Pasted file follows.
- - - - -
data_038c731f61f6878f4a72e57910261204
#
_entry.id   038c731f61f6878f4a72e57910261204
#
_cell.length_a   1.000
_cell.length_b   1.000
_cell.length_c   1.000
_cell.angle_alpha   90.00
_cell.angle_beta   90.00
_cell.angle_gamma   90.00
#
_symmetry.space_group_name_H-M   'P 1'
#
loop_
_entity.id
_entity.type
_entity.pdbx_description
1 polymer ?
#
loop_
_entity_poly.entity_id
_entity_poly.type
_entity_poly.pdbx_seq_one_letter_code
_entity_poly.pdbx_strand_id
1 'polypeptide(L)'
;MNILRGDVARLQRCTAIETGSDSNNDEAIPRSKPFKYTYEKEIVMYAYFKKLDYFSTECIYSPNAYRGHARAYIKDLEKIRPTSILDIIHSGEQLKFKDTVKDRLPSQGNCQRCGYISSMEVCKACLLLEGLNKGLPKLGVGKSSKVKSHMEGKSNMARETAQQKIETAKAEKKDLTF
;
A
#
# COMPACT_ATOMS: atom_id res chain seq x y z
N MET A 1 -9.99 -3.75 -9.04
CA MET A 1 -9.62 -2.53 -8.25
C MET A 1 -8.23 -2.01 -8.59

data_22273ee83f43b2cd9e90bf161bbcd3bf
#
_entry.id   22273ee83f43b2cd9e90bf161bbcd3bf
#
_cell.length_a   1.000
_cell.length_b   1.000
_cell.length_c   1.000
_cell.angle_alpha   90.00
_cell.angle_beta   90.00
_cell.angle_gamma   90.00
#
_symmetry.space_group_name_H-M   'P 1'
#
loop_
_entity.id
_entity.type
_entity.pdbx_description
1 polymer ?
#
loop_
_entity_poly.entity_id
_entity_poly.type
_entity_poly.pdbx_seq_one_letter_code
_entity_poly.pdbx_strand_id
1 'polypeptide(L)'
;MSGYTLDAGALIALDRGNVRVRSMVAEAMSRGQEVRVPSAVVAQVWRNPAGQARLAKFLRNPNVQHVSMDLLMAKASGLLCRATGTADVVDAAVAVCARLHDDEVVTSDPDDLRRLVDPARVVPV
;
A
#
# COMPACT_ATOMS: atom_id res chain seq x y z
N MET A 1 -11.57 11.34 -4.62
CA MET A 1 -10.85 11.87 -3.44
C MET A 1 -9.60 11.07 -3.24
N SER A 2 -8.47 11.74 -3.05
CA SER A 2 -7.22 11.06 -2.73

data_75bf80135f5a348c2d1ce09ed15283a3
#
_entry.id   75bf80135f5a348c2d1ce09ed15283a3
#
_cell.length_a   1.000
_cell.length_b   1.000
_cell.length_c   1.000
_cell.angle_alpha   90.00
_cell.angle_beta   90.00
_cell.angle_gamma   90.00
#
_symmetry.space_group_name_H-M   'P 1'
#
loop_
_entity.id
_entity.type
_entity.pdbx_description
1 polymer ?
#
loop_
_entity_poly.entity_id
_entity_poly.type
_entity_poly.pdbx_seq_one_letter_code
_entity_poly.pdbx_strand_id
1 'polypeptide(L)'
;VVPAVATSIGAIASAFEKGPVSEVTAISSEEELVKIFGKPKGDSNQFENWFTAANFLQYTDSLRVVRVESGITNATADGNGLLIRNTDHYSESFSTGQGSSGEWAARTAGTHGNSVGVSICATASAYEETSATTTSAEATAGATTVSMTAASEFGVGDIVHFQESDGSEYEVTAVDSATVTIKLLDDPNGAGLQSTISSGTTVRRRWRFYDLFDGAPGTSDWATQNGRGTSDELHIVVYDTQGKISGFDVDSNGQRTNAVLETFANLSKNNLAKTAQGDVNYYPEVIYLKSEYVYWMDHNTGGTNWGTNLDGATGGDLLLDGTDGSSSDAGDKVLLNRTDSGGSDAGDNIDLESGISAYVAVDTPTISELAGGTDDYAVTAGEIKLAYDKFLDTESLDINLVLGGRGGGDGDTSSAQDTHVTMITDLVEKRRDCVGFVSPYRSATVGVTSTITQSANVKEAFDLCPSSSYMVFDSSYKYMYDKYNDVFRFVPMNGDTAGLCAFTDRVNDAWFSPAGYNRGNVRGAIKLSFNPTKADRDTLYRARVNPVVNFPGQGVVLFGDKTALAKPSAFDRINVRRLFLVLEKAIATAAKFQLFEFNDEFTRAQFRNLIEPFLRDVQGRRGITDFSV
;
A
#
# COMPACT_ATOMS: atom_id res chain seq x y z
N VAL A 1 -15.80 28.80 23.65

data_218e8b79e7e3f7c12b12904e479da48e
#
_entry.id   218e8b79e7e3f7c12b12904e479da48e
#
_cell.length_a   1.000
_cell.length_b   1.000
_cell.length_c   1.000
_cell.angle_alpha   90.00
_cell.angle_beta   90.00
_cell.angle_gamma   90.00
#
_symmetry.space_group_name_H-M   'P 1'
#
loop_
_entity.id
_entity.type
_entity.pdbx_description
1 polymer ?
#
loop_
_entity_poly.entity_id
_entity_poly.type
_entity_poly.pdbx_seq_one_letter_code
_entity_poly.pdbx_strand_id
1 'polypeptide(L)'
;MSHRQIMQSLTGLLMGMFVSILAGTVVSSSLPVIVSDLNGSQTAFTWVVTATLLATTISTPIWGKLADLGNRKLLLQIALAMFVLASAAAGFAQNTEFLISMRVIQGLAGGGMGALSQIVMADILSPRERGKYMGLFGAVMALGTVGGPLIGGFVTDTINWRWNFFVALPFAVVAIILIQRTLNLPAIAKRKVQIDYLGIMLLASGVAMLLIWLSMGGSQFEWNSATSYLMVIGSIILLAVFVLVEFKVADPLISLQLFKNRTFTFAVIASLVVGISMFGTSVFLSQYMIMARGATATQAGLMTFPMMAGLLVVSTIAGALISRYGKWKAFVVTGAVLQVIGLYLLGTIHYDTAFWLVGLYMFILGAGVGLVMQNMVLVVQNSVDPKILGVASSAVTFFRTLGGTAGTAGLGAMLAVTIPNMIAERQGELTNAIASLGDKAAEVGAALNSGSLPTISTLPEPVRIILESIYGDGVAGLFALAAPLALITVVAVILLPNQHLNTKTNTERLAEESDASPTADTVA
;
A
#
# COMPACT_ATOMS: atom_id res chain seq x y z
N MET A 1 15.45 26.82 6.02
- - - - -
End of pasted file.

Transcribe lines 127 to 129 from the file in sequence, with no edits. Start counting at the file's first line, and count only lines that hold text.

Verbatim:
A
#
# COMPACT_ATOMS: atom_id res chain seq x y z